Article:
In January this year, a train accident in Denmark claimed the lives of six people. The disaster, which took place on a bridge and involved one passenger train and one freight train, added to an already long list of rail-related incidents in Europe and around the world every year.
Between 2017 and 2018, for example, the UK recorded 437 train accidents – none of which caused casualties – while the latest figures for the EU show almost 1,800 incidents recorded across the union’s 27 countries in 2016. Moreover, in 2017 alone, the US Department of Transportation registered 1,625 rail-related incidents, which claimed a total of 301 deaths.
Despite a considerable decrease in incidents compared to previous years, these figures indicate safety on the railway is all but guaranteed.
However, when it comes to rail safety, preventing disaster may often be harder than curing the underlying issues. Tracks may be strengthened and trains may be better equipped for emergency situations, but the risk of derailments, natural disasters or technical issues remain high, making it crucial for operators to have a solid emergency response system in place when disaster strikes.
For operators and rail organisations, this does not just mean preparing a timely and effective intervention in safety-critical cases, but also making sure emergency responders are properly trained for all eventualities.
So, how do they address hazardous situations and make sure emergency responders intervene in the quickest and most effective way?
Network Rail’s nationwide emergency system
In the UK, railway infrastructure manager Network Rail has been increasingly working to become a safety-critical organisation and, over the past few years, it has rolled out numerous initiatives and campaigns aimed at protecting its employees and customers.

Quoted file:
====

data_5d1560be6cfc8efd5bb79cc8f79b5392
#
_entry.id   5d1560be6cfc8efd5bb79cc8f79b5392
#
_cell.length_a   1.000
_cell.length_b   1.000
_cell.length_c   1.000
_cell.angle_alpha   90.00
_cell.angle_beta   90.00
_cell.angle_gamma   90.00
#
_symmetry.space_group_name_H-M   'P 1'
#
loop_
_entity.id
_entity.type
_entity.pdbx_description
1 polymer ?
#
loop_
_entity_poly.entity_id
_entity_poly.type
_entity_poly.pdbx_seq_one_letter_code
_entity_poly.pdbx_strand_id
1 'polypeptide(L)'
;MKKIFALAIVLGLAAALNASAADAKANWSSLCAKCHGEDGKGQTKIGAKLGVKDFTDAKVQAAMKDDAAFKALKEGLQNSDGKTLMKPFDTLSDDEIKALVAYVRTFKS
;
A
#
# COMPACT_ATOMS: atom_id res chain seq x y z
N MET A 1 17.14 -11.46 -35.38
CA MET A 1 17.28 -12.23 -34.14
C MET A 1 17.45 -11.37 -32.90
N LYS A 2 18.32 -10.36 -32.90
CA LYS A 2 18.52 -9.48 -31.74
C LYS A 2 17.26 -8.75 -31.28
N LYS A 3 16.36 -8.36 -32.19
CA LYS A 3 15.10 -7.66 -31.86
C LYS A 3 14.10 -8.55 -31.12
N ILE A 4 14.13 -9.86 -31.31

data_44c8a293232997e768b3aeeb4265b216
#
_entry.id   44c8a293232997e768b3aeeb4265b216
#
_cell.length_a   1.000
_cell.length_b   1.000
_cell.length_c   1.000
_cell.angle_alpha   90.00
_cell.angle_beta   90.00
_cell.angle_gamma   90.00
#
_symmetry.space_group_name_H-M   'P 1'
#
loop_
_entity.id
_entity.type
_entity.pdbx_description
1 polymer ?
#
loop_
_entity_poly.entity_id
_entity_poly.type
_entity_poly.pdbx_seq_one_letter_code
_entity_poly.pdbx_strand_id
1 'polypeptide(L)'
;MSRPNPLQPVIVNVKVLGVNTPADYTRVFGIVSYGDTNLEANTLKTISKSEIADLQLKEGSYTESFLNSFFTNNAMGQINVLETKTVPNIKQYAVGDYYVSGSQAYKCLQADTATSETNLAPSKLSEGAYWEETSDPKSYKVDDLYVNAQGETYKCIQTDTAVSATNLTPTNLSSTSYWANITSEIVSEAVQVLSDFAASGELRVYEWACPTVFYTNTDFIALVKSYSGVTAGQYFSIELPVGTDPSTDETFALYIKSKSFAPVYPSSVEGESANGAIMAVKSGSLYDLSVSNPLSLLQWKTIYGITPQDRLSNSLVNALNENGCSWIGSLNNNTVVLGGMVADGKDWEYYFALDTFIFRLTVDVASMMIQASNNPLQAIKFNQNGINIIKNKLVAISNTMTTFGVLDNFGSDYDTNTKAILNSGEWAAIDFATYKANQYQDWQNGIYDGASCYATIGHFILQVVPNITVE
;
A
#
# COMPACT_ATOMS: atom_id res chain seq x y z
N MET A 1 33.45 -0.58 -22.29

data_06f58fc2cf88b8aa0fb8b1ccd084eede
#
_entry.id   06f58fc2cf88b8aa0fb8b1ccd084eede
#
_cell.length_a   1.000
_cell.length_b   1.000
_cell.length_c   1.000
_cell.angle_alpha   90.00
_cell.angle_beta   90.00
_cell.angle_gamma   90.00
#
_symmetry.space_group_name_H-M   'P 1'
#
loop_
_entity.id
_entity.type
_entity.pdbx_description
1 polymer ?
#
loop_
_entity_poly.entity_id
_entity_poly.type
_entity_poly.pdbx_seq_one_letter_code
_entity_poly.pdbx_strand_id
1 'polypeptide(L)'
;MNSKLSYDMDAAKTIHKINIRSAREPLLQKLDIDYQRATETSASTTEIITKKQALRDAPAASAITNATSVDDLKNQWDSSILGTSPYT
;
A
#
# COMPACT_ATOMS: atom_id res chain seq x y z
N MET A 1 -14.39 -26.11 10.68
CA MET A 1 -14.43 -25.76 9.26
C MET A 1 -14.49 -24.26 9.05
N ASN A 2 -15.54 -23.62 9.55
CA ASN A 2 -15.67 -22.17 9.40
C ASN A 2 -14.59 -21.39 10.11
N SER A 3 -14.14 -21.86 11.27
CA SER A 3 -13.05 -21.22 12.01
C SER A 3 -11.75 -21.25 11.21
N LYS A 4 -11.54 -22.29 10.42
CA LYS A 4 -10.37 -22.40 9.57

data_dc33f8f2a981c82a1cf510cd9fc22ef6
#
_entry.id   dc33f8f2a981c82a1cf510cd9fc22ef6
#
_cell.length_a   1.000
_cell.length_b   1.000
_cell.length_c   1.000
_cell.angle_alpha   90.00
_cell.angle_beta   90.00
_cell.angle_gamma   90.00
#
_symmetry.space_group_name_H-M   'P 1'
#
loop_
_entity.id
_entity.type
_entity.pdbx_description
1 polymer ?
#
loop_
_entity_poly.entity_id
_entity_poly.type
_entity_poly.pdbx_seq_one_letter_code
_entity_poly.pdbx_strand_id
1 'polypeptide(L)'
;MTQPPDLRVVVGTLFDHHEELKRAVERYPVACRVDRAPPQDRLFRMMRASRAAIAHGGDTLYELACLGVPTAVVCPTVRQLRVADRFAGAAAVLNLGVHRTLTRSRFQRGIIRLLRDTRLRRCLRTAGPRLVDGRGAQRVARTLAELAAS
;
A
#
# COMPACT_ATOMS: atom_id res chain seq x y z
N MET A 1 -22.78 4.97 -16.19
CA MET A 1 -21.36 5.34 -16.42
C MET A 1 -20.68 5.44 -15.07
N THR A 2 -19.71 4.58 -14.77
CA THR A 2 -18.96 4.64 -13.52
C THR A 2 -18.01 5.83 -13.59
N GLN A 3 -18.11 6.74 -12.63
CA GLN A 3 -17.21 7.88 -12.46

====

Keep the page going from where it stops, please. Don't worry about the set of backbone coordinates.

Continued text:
Managing the majority of stations in the country means there needs to be an almost impeccable emergency response system which needs perfecting, according to Network Rail director of incident management and operational security James Nattrass.
“We are not complacent on emergency response and have trained a number of specialist incident officers and also increased the training of our route control managers,” he explains.
But, as Nattrass puts it: “It is a paradox that the safer we are as a system, the less experienced our people become at managing a major incident, so we train hard to practice contingencies.”
Nevertheless, Network Rail has taken numerous steps to become a safer, better prepared system: “We have created a safety checklist that all people attending a scene run through to ensure as far as possible our people all know the scope of works, the possessions, the safety regime and understand who is in charge,” explains Nattrass, adding that a collaborative effort is crucial in cases of emergency.
“Everyone is responsible for safety – it’s not just the person in charge of safety or the Controller of Site Safety,” he says. This means that while each route has its own Route Operation Centre – responsible for confirming the type of incident taking place to specific teams – there are also cases in which routes can ask for assistance from each other.
The AskRail app and its role in freight-related emergencies
In cases of emergency, first responders arriving to the scene of the incident need to have as much knowledge about the particular situation as possible.
When it comes to passenger trains, they might need to know the number of people on-board and what caused the incident, but if the emergency involves a freight train, having an idea of what materials the train is carrying is particularly useful.
Based on this principle, in 2014, the Association of American Railroads (AAR) partnered, in a collaborative effort among the emergency response community, all Class I railroads and Railinc to develop an app designed to help first responders in these situations.